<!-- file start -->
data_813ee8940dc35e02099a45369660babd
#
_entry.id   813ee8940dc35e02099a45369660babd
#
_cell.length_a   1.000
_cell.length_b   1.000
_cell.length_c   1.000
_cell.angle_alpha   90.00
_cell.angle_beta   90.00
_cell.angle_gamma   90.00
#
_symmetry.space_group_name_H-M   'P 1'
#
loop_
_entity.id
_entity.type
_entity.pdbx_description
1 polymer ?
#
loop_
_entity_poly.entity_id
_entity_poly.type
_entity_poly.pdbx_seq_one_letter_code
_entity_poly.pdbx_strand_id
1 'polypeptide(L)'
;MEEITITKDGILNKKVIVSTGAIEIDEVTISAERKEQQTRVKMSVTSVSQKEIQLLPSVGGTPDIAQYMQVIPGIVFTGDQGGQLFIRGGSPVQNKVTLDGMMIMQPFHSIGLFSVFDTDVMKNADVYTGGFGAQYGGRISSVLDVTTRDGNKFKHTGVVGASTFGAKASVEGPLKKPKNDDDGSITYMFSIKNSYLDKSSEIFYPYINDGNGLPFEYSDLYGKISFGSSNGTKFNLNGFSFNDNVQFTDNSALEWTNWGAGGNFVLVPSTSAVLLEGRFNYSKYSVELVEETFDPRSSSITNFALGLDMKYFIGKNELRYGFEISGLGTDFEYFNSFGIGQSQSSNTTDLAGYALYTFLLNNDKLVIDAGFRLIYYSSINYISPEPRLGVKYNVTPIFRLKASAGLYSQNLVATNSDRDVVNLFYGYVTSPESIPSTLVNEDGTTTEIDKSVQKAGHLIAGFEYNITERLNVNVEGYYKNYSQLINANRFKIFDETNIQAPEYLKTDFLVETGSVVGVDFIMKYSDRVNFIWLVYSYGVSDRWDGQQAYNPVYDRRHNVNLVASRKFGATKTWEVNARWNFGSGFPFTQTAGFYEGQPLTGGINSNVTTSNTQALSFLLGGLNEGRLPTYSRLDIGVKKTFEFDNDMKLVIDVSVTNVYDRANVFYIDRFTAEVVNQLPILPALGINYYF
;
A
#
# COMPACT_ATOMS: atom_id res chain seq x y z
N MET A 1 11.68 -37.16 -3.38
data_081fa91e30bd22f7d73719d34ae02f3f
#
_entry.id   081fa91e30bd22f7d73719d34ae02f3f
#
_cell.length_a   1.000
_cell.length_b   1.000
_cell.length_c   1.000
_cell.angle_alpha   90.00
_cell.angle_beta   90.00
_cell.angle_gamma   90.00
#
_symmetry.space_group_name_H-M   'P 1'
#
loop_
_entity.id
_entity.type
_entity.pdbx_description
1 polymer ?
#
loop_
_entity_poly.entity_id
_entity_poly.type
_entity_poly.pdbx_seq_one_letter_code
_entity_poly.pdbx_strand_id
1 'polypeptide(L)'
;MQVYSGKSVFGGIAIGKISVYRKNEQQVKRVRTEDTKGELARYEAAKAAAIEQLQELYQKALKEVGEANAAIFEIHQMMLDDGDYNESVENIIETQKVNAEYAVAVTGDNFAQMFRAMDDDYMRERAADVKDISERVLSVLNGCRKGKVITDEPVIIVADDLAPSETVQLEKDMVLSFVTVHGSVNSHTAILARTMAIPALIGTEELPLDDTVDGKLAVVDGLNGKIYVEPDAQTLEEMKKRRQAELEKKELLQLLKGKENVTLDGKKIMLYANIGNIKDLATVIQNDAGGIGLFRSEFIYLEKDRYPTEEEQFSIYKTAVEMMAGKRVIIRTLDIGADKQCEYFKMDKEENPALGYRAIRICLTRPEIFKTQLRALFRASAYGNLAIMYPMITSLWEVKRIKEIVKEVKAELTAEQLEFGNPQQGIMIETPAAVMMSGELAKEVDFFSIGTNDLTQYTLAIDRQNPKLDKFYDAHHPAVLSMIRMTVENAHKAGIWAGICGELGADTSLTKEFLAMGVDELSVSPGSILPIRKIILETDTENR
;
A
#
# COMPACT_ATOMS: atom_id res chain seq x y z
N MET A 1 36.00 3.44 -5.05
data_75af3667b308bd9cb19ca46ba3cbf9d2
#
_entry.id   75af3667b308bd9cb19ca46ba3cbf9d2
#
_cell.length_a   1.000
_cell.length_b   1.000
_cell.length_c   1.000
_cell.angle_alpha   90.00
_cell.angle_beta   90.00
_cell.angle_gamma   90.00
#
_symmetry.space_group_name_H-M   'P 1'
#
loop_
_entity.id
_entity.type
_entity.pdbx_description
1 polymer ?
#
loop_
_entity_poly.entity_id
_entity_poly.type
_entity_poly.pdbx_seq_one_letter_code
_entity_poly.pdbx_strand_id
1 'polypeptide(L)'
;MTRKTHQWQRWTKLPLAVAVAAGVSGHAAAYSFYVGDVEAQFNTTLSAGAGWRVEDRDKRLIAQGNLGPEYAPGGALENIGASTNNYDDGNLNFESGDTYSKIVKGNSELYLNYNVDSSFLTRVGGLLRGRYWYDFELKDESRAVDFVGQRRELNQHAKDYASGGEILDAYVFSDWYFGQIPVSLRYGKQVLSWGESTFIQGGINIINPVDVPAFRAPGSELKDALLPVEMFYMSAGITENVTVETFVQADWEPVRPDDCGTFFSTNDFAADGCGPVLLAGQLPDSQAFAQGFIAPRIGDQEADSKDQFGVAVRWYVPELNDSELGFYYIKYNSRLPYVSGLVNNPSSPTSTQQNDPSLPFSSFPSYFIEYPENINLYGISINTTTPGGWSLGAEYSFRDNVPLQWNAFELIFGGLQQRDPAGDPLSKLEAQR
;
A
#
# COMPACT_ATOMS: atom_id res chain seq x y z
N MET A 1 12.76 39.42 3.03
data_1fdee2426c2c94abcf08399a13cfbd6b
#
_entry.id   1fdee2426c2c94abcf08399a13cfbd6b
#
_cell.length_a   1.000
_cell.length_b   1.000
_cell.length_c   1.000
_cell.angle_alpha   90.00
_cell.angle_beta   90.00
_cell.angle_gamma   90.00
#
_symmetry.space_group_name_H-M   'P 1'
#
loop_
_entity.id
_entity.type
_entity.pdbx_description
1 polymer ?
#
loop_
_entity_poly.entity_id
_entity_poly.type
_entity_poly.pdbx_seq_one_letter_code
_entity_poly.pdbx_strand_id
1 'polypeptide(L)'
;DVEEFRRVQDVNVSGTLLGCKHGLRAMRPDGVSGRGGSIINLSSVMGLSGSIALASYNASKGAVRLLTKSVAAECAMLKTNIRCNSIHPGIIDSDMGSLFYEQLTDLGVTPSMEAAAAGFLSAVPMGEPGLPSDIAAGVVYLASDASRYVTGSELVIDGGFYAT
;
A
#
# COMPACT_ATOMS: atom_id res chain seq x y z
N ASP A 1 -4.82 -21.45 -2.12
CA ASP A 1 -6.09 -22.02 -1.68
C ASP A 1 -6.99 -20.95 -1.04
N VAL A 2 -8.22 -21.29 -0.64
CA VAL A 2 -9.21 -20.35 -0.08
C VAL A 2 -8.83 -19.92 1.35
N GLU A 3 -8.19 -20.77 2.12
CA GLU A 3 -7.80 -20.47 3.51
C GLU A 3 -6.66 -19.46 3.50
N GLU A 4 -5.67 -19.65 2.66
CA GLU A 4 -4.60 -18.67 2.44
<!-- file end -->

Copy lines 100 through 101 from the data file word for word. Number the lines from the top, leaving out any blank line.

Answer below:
_cell.length_c   1.000
_cell.angle_alpha   90.00